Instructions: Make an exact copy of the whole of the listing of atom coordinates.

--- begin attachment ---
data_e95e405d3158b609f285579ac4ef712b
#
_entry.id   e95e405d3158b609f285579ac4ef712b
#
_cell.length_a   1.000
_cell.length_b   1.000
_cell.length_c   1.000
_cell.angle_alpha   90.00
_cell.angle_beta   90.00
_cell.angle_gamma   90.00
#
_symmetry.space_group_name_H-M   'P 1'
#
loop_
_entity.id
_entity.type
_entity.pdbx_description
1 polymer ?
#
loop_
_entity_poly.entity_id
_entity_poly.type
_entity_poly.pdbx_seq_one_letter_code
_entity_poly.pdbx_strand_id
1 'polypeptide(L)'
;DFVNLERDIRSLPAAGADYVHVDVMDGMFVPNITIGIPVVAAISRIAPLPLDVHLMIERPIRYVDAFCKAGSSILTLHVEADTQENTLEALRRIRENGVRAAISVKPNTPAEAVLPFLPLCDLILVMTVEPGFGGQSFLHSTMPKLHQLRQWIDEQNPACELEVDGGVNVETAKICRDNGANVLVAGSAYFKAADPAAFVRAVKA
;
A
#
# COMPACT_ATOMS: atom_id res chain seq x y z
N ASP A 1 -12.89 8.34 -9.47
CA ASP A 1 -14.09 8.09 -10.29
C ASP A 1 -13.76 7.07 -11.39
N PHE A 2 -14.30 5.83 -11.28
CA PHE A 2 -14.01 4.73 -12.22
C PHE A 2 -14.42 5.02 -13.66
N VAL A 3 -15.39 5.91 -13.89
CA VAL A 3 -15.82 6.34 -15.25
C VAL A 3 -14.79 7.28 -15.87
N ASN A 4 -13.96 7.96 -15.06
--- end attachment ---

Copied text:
data_e95e405d3158b609f285579ac4ef712b
#
_entry.id   e95e405d3158b609f285579ac4ef712b
#
_cell.length_a   1.000
_cell.length_b   1.000
_cell.length_c   1.000
_cell.angle_alpha   90.00
_cell.angle_beta   90.00
_cell.angle_gamma   90.00
#
_symmetry.space_group_name_H-M   'P 1'
#
loop_
_entity.id
_entity.type
_entity.pdbx_description
1 polymer ?
#
loop_
_entity_poly.entity_id
_entity_poly.type
_entity_poly.pdbx_seq_one_letter_code
_entity_poly.pdbx_strand_id
1 'polypeptide(L)'
;DFVNLERDIRSLPAAGADYVHVDVMDGMFVPNITIGIPVVAAISRIAPLPLDVHLMIERPIRYVDAFCKAGSSILTLHVEADTQENTLEALRRIRENGVRAAISVKPNTPAEAVLPFLPLCDLILVMTVEPGFGGQSFLHSTMPKLHQLRQWIDEQNPACELEVDGGVNVETAKICRDNGANVLVAGSAYFKAADPAAFVRAVKA
;
A
#
# COMPACT_ATOMS: atom_id res chain seq x y z
N ASP A 1 -12.89 8.34 -9.47
CA ASP A 1 -14.09 8.09 -10.29
C ASP A 1 -13.76 7.07 -11.39
N PHE A 2 -14.30 5.83 -11.28
CA PHE A 2 -14.01 4.73 -12.22
C PHE A 2 -14.42 5.02 -13.66
N VAL A 3 -15.39 5.91 -13.89
CA VAL A 3 -15.82 6.34 -15.25
C VAL A 3 -14.79 7.28 -15.87
N ASN A 4 -13.96 7.96 -15.06